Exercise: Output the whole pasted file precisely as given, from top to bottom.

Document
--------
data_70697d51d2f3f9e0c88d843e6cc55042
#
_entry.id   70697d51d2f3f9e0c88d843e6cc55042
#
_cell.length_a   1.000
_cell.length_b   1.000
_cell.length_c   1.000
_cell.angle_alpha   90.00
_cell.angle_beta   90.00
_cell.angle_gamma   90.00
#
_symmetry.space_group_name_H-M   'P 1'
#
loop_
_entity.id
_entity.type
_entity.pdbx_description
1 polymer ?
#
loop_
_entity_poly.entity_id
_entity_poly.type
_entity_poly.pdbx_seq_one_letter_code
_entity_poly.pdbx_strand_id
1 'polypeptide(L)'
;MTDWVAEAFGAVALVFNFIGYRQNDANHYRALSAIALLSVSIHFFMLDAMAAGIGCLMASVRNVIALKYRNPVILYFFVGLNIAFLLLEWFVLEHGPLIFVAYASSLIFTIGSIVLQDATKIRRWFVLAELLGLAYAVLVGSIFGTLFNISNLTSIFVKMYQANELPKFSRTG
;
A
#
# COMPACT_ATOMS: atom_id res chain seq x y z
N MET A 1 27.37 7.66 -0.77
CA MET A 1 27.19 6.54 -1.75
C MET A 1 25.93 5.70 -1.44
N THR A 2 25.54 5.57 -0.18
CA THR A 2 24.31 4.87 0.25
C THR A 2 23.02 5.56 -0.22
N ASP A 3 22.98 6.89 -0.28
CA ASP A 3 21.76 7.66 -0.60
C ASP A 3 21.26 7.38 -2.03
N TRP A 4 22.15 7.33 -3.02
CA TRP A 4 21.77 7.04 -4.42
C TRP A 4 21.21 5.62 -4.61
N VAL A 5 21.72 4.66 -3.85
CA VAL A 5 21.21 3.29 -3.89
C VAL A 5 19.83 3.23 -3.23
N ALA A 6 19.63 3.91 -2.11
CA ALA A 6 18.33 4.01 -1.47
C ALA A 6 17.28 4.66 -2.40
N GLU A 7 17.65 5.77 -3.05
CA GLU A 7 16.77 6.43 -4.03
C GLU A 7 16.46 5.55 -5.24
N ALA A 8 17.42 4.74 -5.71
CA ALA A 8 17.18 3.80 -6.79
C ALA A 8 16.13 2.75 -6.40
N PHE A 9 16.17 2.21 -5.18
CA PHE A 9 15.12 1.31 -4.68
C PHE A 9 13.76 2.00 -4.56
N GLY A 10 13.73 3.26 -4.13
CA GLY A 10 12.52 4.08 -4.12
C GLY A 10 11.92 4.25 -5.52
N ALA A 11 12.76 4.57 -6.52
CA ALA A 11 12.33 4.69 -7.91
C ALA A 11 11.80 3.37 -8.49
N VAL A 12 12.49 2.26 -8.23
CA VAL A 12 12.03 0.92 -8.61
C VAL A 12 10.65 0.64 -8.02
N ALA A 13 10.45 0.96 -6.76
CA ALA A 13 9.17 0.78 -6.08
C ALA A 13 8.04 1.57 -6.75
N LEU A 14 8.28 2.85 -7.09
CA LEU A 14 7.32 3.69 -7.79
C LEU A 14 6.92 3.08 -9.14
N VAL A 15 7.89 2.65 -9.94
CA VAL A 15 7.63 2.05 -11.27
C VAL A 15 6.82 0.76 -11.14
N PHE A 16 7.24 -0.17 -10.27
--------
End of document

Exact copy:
data_70697d51d2f3f9e0c88d843e6cc55042
#
_entry.id   70697d51d2f3f9e0c88d843e6cc55042
#
_cell.length_a   1.000
_cell.length_b   1.000
_cell.length_c   1.000
_cell.angle_alpha   90.00
_cell.angle_beta   90.00
_cell.angle_gamma   90.00
#
_symmetry.space_group_name_H-M   'P 1'
#
loop_
_entity.id
_entity.type
_entity.pdbx_description
1 polymer ?
#
loop_
_entity_poly.entity_id
_entity_poly.type
_entity_poly.pdbx_seq_one_letter_code
_entity_poly.pdbx_strand_id
1 'polypeptide(L)'
;MTDWVAEAFGAVALVFNFIGYRQNDANHYRALSAIALLSVSIHFFMLDAMAAGIGCLMASVRNVIALKYRNPVILYFFVGLNIAFLLLEWFVLEHGPLIFVAYASSLIFTIGSIVLQDATKIRRWFVLAELLGLAYAVLVGSIFGTLFNISNLTSIFVKMYQANELPKFSRTG
;
A
#
# COMPACT_ATOMS: atom_id res chain seq x y z
N MET A 1 27.37 7.66 -0.77
CA MET A 1 27.19 6.54 -1.75
C MET A 1 25.93 5.70 -1.44
N THR A 2 25.54 5.57 -0.18
CA THR A 2 24.31 4.87 0.25
C THR A 2 23.02 5.56 -0.22
N ASP A 3 22.98 6.89 -0.28
CA ASP A 3 21.76 7.66 -0.60
C ASP A 3 21.26 7.38 -2.03
N TRP A 4 22.15 7.33 -3.02
CA TRP A 4 21.77 7.04 -4.42
C TRP A 4 21.21 5.62 -4.61
N VAL A 5 21.72 4.66 -3.85
CA VAL A 5 21.21 3.29 -3.89
C VAL A 5 19.83 3.23 -3.23
N ALA A 6 19.63 3.91 -2.11
CA ALA A 6 18.33 4.01 -1.47
C ALA A 6 17.28 4.66 -2.40
N GLU A 7 17.65 5.77 -3.05
CA GLU A 7 16.77 6.43 -4.03
C GLU A 7 16.46 5.55 -5.24
N ALA A 8 17.42 4.74 -5.71
CA ALA A 8 17.18 3.80 -6.79
C ALA A 8 16.13 2.75 -6.40
N PHE A 9 16.17 2.21 -5.18
CA PHE A 9 15.12 1.31 -4.68
C PHE A 9 13.76 2.00 -4.56
N GLY A 10 13.73 3.26 -4.13
CA GLY A 10 12.52 4.08 -4.12
C GLY A 10 11.92 4.25 -5.52
N ALA A 11 12.76 4.57 -6.52
CA ALA A 11 12.33 4.69 -7.91
C ALA A 11 11.80 3.37 -8.49
N VAL A 12 12.49 2.26 -8.23
CA VAL A 12 12.03 0.92 -8.61
C VAL A 12 10.65 0.64 -8.02
N ALA A 13 10.45 0.96 -6.76
CA ALA A 13 9.17 0.78 -6.08
C ALA A 13 8.04 1.57 -6.75
N LEU A 14 8.28 2.85 -7.09
CA LEU A 14 7.32 3.69 -7.79
C LEU A 14 6.92 3.08 -9.14
N VAL A 15 7.89 2.65 -9.94
CA VAL A 15 7.63 2.05 -11.27
C VAL A 15 6.82 0.76 -11.14
N PHE A 16 7.24 -0.17 -10.27